[Tweeters] Eclipse bird behavior at Alkeny Wildlife Refuge, OR.

Nadine Drisseq bearsmartwa at gmail.com
Tue Aug 22 16:15:37 PDT 2017


For description and photos of the eclipse and people/refuge go to:

https://www.facebook.com/media/set/?set=a.456822328031820.1073741856.100011121705070&type=1&l=da5fc4feea

Like many others, I was excited to finally experience a total Solar
Eclipse.

I’d seen plenty of partial eclipses, and they were interesting, but I had
watched the Ted talk that had been doing the rounds on Facebook, so I was
convinced a total Eclipse was completely different, and was not to be
missed.

Leaving the Seattle area at 1am was a good idea, and we had no traffic at
all. I had a co-pilot to help with the driving, and we arrived at 5.30am at
a destination I had chosen at the last minute using Google Maps: Ankeny
National Wildlife Refuge, was at the heart of the eclipse path, and also
just a mile off I-5, south of Salem OR. With few trees, and a clear
horizon, the chance to observe birds as well as the event were both covered.



We fortuitously arrived in time to be 10th in line to get into the Wildlife
Refuge and its small parking lot which opened at 6am. (Someone told me we
were so lucky I should play the lottery this week so I will.) Cars were
double-parked up on the grass verge all along the mile-long road to the
refuge; and people had camped there overnight. Once parked, we napped for
an hour, and then woke up in time for the eclipse. I had binoculars which
could be used with eclipse glasses, and I had also brought my camera plus
24-105mm lens to take many photos of people watching the approaching
eclipse as I was also interested in the Spectacle from a social standpoint.
We met another Seattle-lite, Walter, and his brother who had driven to meet
him all the way from San Diego for the event. Walter had a small 2-3inch
refractor hooked up to his iPhone which took some pretty great photos of
the sunspots. He let me take a photo and sent it to me (see below) in which
you can see some sunspots on the lower edge of the solar disk. Using
Walter's iPhone/telescope we were able to see sunspots. (see pic)

Watching the eclipse among so many people was a marvelous experience with a
festive atmosphere, and one I will never forget. Groups of young nerds or
geeks with equipment, families with small children, friends young and old,
chatting side by side with their equipment set up, all waited for and
watched the celestial show together. Cries of “ It’s started!” came out,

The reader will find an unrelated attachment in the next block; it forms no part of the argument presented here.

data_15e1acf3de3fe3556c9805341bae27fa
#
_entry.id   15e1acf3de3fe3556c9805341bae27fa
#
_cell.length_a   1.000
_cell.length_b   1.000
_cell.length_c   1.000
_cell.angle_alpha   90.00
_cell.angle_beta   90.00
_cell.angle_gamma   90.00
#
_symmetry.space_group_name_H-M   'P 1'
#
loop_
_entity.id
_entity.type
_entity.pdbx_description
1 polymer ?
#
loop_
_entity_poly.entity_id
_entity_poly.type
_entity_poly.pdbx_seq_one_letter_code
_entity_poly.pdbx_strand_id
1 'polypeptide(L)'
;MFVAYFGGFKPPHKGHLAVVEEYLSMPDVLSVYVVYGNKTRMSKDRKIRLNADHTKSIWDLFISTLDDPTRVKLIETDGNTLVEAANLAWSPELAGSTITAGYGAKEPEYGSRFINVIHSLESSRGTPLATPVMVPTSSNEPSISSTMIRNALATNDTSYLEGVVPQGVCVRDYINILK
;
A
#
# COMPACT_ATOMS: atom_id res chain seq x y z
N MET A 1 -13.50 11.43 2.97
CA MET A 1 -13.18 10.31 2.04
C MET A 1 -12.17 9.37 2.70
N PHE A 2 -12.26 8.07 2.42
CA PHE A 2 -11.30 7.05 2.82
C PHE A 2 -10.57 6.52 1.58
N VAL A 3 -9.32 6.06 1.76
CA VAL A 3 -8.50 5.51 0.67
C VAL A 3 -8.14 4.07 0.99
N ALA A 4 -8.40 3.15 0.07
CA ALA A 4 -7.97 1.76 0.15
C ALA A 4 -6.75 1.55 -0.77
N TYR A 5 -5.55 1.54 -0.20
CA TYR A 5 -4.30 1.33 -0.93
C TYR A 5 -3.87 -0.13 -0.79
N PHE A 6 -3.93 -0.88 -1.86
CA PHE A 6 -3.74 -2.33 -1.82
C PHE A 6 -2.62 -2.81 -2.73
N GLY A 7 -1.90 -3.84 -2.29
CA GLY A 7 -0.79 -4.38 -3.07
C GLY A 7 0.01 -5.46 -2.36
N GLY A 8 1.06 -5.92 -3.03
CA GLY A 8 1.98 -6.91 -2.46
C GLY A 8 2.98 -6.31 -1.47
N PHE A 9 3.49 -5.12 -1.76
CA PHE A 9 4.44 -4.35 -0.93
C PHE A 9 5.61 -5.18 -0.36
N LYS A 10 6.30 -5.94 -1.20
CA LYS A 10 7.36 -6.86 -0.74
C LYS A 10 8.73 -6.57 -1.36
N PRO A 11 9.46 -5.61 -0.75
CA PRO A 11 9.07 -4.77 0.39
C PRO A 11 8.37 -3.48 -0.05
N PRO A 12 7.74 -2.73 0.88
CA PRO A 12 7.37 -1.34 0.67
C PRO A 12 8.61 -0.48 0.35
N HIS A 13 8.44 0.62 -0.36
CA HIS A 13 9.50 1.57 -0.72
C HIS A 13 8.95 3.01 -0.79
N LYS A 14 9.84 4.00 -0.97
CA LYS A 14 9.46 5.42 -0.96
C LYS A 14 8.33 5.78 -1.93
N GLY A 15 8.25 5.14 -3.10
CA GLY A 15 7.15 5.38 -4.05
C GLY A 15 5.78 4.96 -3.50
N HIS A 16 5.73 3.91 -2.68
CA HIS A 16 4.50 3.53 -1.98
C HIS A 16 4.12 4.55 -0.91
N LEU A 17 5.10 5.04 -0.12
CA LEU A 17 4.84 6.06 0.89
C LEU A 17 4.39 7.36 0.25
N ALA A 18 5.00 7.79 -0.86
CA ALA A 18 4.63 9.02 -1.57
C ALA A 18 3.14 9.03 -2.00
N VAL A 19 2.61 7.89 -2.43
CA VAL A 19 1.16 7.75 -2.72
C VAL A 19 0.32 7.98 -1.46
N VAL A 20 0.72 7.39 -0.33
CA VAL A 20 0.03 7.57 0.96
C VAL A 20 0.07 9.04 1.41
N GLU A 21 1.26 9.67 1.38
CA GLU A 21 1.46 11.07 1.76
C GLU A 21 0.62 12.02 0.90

and I took photos and watched for the duration. As totality approached, a
kind astronomer gave the countdown to totality. At about 5 minutes to
totality, I became aware that the birds started singing very loudly and
also moving around a lot, despite all the people there (whereas prior to
the event they had been very quiet in the warm morning sunshine.) I
observed a group of Ruby-Crowned Kinglets, hopping and chirruping in a
tree, very busily, as Kinglets can do. I also noticed our shadows did
indeed become sharply defined – even stray hairs were visible as shadow.

Then, Totality was reached…And…

…It REALLY was the most beautiful celestial event I think I have ever
experienced. *Nigri Solis* - the Black Sun was so intense and perfectly
shining - a gleaming power emanating from all sides yet totally obscured
and pitch black. It is no wonder this event has been mythologized
throughout the ages. It really is of the most unusual, stridently bizarre
and powerful beauty to behold.


I was able to watch the event using my binoculars, and watch the corona and
streamers radiate from a heart of darkness. The area all around us was
suspended in an extremely eerie twilight like no light I had ever
witnessed, and a rose-hue hung all along the entire horizon. By now, birds
had completely stopped singing, but the crowd cheered and clapped, and many
people were also simply awestruck, like myself. Two minutes seemed to go by
extremely fast. Then, all too soon, a small bite-size piece of sun
reappeared, and totality was gone. All of a sudden the birds began singing
a second dawn chorus that day - and people too sung a cheer - all for the
return of the sun.


Today, every part of me hurts like heck, mainly from the long drive home in
traffic. The next eclipse here is in 2108 so I don't think I will be able
to attend but Tuesday 21st August 2017 will never be forgotten.


*Nadine Drisseq*
*Biologist, **Bear Smart WA*

*PO Box 152*
*Issaquah, WA. 98027*

Tel: (530) 628-7787 (call / text)
bearsmartwa at gmail.com
https://www.facebook.com/BearSmartWA/
-------------- next part --------------
An HTML attachment was scrubbed...
URL: http://mailman1.u.washington.edu/pipermail/tweeters/attachments/20170822/8ebd4993/attachment-0001.htm


More information about the Tweeters mailing list